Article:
There is Room for ImprovementPublished Januray 29, 2001 in The Post-Standard.
By Dr Kamal Jabbour, Contributing Writer
A weekly ritual for the parents of indoor track athletes, late nights at Manley Field House are as much a Syracuse winter tradition as snow, short days and cold nights. With two children competing this season, a boy and a girl, I found myself spending more evenings at Manley than anywhere else.
As each meet carried the name of a dedicated track supporter, many of them with us in memory only, I wished the director took a minute to remember the namesake of the meet. I wished the short program of events carried a picture and a biography as well.
As a citizen proud of our nation and our freedom, I wished we taught our children to honor our flag and remember our heritage by starting every meet with our National Anthem.
As the season progressed, the faces of the officials became familiar, yet most of them remained anonymous. I got used to watching the clerk at work, the tall girl timing the sprints and the short guy resetting the vault bar. With or without children in the meet, they have dedicated their evenings to helping mine. I wish someone recognized them by name at the start of the meet.
As the fast and the strong won the races and cleared the hurdles, I got accustomed to watching a runner from Canastota in the lead, and a vaulter from Tully over the bar. I wished somebody introduced them at the start of their events, or updated us with their performances during the meet.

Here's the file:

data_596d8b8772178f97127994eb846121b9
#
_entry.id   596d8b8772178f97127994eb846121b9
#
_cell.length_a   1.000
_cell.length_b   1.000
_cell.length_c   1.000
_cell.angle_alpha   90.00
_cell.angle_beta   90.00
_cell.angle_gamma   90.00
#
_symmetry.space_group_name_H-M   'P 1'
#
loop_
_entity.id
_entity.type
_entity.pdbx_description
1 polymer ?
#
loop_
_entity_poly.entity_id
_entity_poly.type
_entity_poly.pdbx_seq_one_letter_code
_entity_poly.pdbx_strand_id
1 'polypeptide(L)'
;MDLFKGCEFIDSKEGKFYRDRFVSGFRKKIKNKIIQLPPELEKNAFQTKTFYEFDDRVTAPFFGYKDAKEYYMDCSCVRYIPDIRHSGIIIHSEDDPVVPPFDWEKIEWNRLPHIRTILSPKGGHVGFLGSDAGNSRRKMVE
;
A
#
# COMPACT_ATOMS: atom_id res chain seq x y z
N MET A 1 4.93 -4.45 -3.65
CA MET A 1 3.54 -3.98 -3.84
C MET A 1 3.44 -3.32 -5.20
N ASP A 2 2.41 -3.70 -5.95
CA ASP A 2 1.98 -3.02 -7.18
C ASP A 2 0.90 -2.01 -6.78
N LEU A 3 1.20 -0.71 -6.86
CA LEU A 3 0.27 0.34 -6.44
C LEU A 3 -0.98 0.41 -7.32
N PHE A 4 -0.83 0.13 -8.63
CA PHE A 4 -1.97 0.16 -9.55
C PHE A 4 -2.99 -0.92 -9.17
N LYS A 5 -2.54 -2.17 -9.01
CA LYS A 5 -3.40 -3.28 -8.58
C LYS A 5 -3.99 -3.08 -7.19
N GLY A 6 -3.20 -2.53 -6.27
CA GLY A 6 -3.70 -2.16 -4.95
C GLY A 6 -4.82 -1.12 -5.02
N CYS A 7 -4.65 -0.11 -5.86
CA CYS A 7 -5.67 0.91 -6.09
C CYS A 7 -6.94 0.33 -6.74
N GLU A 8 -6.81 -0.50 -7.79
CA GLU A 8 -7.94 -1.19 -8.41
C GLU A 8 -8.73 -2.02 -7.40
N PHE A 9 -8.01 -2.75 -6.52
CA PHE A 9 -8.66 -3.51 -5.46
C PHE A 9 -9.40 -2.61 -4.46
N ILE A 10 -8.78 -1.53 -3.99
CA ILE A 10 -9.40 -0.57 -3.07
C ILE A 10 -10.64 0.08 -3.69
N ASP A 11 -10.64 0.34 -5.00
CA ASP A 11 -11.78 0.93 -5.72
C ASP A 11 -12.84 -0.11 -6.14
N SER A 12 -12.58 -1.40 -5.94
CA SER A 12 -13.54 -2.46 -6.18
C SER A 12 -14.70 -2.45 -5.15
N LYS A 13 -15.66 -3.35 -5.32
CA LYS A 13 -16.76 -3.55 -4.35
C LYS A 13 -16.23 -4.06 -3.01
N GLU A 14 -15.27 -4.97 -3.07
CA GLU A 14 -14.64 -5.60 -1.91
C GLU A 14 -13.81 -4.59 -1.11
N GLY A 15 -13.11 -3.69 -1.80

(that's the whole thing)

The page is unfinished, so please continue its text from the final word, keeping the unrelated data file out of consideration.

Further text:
As the runners went in circles and the officials counted their laps, I wished we had a clock by the finish line indicating splits and showing elapsed time. As the leader entered the final lap, I wished they used the harmonic sound of a bell instead of the deafening sound of a gun.
As the evenings grew longer and fatigue took its toll, and I walked to the concessions for some refreshments, I wished they sold real food, the kind runners eat and feed our children. I also wished they brewed some fresh coffee in clean filters once in a while.
As athletes competed and events completed, I wished someone announced results and recognized achievements. I wished the loud speaker carried the good news of a sectional record or a personal record, instead of lost keys and illegally parked cars.
As the season progressed, and the hard surface and narrow turns took their toll on the fragile bodies of growing runners, I wished officials limited athletes to one event per meet. Besides making the meets shorter and allowing time for introductions, the concept of "one athlete one event" would promote participation, encourage achievement, and prevent injury.
As the indoor games draw to an end and usher the outdoor season, much wishful thinking that eluded reality in the dim lights of Manley could come true in the bright sunlight of the 400-meter ovals. Let us reward the labor of our athletes, coaches and officials, and give them the recognition they deserve.
Kamal Jabbour has read many books on the hard benches at Manley. His RUNNING Column appears in The Post-Standard on Mondays. Dr.J. created TrackMeets.com, webcasting live Every Lap of Every Race. He receives email at email@example.com.
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